Today, we’re excited to launch our summer 2018 first-ever Impact Issue, focused on sustainability and social responsibility. The magazine comes in three different covers, featuring: Parley for the Oceans, Oskar Metsavaht, and Rafael Y. Herman.
This issue has a sense of urgency. Concerns about sustainability and social responsibility are no longer problems for only environmental or political organizations. Climate change and threats to basic human rights are very real and part of our everyday lives.
This escalation has given rise to movements in the fashion, luxury, design, and art worlds. We see this summer issue as a platform for the voices that are calling for and making real change.
Some of the loudest voices we’ve heard come from the fashion industry—one of the planet’s largest polluters. We hear from designers like Bree Layne and Gabriela Hearst about positioning their brands and collections around sustainably sourced materials. We also speak with the Kering Group (behind some of fashion and luxury’s biggest names) chief sustainability officer, Marie-Claire Daveu, about the potential influence luxury leaders can have on cleaning up the carbon footprint and supply chain internationally. Plus, Oskar Metsavaht—the artist who is behind the fashion label Osklen—advocates for small incremental changes with his initiative As Sustainable As Possible (ASAP).
Looking at a more humanitarian impact, we spoke with the creative director at TOMS, John Whitledge. TOMS created the One for One model, which other brands like Warby Parker have adopted. It started with a simple shoe, where for every pair purchased, one is given to those in need. Whitledge talked with Whitewall about getting back to basics, the importance of making sustainability fun, and how you get more people involved when your missions feels impossible.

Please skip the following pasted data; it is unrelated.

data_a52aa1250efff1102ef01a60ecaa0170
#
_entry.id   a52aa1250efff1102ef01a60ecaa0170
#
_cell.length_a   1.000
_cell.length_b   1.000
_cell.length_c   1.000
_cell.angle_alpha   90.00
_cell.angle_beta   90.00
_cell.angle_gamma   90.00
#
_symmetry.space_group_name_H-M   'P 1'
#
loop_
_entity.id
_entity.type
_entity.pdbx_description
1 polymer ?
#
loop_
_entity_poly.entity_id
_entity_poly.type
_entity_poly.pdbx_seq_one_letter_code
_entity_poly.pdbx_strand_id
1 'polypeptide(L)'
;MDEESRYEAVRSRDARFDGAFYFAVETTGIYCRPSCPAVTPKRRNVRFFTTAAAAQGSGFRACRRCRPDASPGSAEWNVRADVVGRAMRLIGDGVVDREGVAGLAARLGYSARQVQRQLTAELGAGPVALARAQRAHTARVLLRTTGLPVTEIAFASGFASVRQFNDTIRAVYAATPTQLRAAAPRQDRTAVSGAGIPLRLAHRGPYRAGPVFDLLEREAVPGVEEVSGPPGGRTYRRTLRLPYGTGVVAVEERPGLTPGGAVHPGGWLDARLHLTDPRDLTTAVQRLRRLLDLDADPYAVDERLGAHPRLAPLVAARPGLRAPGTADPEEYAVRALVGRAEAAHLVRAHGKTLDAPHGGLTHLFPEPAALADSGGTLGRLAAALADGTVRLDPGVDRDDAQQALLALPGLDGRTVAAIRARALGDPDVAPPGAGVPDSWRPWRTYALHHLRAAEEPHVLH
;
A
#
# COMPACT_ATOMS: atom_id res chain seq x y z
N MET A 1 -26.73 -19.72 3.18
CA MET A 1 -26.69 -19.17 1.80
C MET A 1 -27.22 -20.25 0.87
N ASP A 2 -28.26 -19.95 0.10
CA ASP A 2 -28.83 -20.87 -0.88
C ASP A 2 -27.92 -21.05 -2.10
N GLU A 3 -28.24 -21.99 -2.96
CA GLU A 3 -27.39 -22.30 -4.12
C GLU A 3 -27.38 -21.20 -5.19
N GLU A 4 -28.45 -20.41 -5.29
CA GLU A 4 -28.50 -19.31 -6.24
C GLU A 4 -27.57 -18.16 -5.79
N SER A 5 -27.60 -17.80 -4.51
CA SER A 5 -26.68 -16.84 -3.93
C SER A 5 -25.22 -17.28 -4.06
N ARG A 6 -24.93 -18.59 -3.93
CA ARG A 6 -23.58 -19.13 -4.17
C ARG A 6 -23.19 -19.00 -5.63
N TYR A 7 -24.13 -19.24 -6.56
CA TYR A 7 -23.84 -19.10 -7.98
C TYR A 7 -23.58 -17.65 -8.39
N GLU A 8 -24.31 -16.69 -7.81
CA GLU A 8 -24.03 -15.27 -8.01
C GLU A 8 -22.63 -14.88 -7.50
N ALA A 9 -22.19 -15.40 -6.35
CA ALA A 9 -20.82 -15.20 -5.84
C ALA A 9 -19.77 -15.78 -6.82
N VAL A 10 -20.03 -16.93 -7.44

In terms of design, we looked to Vipp, a Danish brand that began with a trash bin almost 80 years ago. Vipp believes in creating the best product once, making it so functional and beautiful that it can be passed down from generation to generation (yes, even a trash can), therefore creating less waste. With items for the home, kitchen, and bath, Vipp is making moves in the U.S., all while striving to create products that last forever.
Architects Steven Holl and Bjarke Ingels tell us about their approach to sustainability in past and present projects. And the landscape architect Walter Hood shares how both green spaces and public art projects (a more recent focus of his studio) can affect community culture. And artist Rafael Y. Herman reveals how his photographs shift our perspective on the natural word. We also visited the studios of Zoe Buckman and Natalie Frank, two artists whose work deals with feminism. Buckman has turned her efforts toward creating more public pieces to speak to a wider audience and bringing more people into the conversation. Frank has turned to both drawing and writing as a way to tell her story in response to the #MeToo movement.
We hope these pages will leave you feeling empowered to get out there this summer and not only enjoy nature and the people around you, but also take action to protect all of the above.